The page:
I agree that this is a business expense. My concern is for the tenants who will not be able to absorb any higher rents. We do not have enough social housing to absorb those who may well become homeless is landlords insist on higher rents to take account of the increased tax take by the Chancellor in refusing to recognise business expenses. I run my own small business (not property) but an beginning to wonder when my travel expenses to meetings, data bases and computer and accountant fees etc will no longer class as business expense.

    And – the possibility of higher rents coupled with the determination to cut in work benefits leads me to wonder if anyone there has rubbed any brain cells together at all. I know this is a revelation to some in Government, but there are lots of people who do not have a trust fund to fall back on and do not even have a moderate bank of mum and dad to help out.

  9. I don’t agree, Frazer. I’m with Craig on this one. Since, from the evidence I’ve seen (eg factfinding prospective clients), these aren’t really ‘Businesses’. In the main they are private individuals, owning residential properties registered in their personal names largely financed by mortgages in their personal names in pursuit of personal profits. The dual catalysts of (i) a plethora of get-rich-quick property-development TV programmes and (ii) cheap credit have helped fuel the fire. The result = over-inflated prices + a large swathe of potential first-time buyers priced-out of the market. If the tax relief is scrapped, some say it’ll all end in tears for the landlords……well, it already has ended in tears for many youngsters upon the realisation that, unlike their parents, they’ll never be able to afford their own home.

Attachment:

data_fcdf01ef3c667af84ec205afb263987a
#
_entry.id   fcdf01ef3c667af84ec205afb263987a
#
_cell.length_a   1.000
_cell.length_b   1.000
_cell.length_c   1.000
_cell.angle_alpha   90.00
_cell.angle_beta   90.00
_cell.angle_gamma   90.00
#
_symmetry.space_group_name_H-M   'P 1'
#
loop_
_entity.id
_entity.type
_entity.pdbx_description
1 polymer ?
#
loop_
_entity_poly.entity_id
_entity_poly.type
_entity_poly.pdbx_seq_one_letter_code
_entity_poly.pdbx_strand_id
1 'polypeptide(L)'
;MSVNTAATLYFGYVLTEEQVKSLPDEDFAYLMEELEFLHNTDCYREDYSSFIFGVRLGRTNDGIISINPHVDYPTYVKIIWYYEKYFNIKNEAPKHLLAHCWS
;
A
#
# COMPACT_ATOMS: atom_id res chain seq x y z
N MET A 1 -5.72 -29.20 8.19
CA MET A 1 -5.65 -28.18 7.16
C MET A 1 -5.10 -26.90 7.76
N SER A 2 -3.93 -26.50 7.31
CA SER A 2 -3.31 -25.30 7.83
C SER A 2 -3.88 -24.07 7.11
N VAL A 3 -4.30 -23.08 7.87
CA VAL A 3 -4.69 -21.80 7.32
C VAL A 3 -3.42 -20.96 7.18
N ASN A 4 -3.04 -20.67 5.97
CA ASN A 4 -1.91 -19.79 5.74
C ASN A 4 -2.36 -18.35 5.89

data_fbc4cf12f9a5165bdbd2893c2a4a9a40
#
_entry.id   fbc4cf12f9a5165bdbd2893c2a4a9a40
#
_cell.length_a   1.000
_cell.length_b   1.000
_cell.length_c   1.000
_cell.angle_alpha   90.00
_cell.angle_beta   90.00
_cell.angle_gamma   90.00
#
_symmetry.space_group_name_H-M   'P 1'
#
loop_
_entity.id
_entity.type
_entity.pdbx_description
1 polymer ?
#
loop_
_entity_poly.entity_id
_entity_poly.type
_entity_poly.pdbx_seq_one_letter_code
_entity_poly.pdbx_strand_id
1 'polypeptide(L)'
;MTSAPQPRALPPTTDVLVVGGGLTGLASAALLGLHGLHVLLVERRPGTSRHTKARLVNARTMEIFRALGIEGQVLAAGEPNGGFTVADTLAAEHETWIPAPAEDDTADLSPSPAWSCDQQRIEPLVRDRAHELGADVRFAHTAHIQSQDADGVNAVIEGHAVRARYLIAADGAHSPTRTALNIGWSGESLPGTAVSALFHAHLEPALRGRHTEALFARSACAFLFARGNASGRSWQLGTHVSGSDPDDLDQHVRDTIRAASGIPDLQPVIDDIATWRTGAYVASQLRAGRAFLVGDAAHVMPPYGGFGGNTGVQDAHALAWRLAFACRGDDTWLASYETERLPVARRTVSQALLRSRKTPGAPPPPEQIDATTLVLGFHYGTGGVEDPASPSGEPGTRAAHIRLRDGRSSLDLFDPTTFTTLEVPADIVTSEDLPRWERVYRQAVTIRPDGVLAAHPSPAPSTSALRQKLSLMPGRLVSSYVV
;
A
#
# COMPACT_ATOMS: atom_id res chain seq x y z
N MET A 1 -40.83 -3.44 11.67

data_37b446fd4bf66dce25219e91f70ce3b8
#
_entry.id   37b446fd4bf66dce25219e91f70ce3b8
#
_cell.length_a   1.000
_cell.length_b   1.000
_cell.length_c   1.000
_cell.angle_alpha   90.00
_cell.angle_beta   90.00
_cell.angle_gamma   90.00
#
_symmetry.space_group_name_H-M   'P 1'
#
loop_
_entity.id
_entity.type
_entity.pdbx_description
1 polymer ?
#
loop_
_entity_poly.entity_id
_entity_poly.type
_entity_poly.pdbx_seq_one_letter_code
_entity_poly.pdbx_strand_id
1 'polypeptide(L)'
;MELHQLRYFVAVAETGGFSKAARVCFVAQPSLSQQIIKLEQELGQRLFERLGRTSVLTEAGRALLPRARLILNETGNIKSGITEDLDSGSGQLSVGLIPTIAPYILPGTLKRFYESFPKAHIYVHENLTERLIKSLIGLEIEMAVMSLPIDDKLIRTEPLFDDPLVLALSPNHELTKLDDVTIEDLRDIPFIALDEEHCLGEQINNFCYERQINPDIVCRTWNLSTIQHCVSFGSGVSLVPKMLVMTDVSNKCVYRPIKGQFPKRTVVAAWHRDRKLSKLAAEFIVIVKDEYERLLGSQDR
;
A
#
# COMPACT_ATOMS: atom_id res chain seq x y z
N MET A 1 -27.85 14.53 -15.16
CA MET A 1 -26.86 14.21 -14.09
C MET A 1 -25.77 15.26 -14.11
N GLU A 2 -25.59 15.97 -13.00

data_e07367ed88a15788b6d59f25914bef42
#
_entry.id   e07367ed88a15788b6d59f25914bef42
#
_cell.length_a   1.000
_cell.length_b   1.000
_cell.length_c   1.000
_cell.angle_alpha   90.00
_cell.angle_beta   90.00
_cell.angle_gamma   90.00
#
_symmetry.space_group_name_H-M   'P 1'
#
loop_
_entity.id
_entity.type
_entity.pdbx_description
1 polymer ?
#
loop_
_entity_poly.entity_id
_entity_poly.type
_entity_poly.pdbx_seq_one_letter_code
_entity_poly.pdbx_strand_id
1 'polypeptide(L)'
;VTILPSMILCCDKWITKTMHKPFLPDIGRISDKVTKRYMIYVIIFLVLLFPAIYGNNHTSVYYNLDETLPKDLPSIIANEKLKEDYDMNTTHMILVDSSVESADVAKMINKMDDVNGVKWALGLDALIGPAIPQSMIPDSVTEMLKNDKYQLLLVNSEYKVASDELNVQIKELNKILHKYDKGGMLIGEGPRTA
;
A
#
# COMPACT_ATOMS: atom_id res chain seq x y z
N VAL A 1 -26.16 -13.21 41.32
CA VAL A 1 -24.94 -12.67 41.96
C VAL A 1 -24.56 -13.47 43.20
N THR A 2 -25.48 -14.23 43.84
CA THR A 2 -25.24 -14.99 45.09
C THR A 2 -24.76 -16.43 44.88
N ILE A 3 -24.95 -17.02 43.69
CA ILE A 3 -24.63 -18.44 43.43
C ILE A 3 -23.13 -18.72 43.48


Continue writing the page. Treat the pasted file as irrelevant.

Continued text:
10. It clearly isn’t a ‘business expense like any other’ because most buy-to-let investing is not a ‘business like any other’!
    How many businessmen in real life do advisers know that massively gear their main assets with interest only loans as many have done, in order to generate very low net returns or income year on year, with the main aim being to generate returns at some point in the future from unspecified and hoped for capital gains!
    We come across BTL ‘businesses’ / investors (outside London) who are faced with one or a combination of the following problems: –
    1. They are unable to remortgage because the historic LTV on the original loan is way higher than is allowed currently, and house prices have not increased enough to provide enough equity to remortgage at current LTVs.
    2. The original mortgage is on interest only, and the lender would now require capital repayment, but the increased payments would more than wipe out the meagre net profit currently being generated.
    3. The original mortgage is on a very low tracker rate and the business / investor is unwilling or unable to remortgage as the repayments on the new higher rate would wipe out the meagre net profit currently being generated. These are basically hoping that rents can keep increasing in the future and will do so faster than the BoE will increase the base rate, or they will find themselves in trouble at some point.